Bond prices popped into positive territory within the last hour after

AT&T

(T) - Get Report

launched a corporate bond deal that is the largest ever but substantially smaller than many market participants feared it would be.

The benchmark 30-year Treasury bond, down as much as 6/32 at 8:22 a.m. EST, lately was up 6/32 at 95 26/32, dropping its yield a basis point to 5.54%.

AT&T launched a $7 billion deal, comprising $1.75 billion of five-year, $2.5 billion of 10-year and $2.75 billion of 30-year securities. At a launch, underwriters announce how much debt will be sold and begin the process of determining how much investors will pay for it. The company is expected to price the deal tomorrow morning.

With the deal, AT&T breaks

MCI WorldCom's

(WCOM)

record for the biggest corporate bond deal, $6.1 billion, set last summer. But the announcement triggered a relief rally in the Treasury market because

last week, Treasuries got clocked by rumors that the deal could exceed $10 billion.

The company had preliminarily sized the deal at $5 billion to $6 billion, but its regulatory filings through January allow it to issue up to $13 billion. And on Friday, an announcement by underwriters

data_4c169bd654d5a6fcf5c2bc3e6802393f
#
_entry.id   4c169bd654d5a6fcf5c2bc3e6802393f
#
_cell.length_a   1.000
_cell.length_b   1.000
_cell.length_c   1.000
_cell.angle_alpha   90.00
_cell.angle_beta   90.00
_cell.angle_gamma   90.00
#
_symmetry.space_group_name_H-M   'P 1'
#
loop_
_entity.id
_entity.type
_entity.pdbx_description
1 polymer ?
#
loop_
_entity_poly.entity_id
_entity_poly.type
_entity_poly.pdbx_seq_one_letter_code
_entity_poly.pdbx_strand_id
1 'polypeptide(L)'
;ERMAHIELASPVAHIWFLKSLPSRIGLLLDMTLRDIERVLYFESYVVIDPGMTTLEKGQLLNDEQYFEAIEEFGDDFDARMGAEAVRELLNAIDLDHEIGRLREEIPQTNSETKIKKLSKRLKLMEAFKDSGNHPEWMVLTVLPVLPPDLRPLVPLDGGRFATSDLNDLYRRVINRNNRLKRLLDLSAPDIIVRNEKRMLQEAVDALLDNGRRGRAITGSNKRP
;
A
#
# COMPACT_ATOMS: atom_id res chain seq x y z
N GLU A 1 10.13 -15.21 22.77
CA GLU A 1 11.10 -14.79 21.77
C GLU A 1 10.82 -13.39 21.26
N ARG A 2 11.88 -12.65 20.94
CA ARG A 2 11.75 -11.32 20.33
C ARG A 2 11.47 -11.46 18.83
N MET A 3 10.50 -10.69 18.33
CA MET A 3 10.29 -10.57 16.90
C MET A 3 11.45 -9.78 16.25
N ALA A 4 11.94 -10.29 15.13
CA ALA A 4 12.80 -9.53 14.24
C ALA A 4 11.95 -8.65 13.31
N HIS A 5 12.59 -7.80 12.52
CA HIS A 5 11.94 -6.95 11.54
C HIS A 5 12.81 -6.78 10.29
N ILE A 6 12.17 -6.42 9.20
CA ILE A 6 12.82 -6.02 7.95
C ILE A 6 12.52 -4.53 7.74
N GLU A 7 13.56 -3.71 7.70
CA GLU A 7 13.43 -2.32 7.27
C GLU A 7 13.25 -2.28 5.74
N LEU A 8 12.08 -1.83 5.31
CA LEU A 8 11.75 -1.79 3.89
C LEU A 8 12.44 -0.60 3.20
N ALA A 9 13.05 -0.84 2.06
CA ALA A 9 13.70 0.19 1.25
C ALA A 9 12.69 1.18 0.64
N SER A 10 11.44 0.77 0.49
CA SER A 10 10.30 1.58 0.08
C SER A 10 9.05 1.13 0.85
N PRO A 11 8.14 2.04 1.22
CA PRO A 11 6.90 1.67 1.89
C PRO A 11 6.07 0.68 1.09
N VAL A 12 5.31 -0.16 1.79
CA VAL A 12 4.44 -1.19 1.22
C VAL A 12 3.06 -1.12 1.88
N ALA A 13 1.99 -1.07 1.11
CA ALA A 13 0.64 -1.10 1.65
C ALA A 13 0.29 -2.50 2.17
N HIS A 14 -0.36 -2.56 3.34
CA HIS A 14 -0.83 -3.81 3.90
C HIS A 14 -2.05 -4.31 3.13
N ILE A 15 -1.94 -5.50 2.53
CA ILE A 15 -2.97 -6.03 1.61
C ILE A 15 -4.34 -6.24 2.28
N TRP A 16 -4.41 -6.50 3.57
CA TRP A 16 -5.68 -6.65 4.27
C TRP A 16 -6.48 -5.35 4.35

Merrill Lynch

and

Salomon Smith Barney

that investors had placed orders for $11.5 billion of bonds encouraged speculation that the deal might be radically re-sized.

This morning before the launch,

Thomson Global Markets

senior analyst John Atkins said expectations had become more realistic, with most participants expecting an $8 billion deal. So the deal is only somewhat smaller than expected. Still, the announcement was enough to give Treasuries a significant lift.

The prospect of a huge corporate deal weighs on Treasuries because of the fear that investors will exchange Treasuries for the new corporate bonds. Even if investors opt to exchange other corporate issues for the new ones, dealers might sell Treasuries as a hedge when they take the old corporate issues into their inventories,

Miller Tabak Hirsch

chief bond market strategist Tony Crescenzi explained. "At a minimum, it does have the potential effect of taking money out of Treasuries," he said.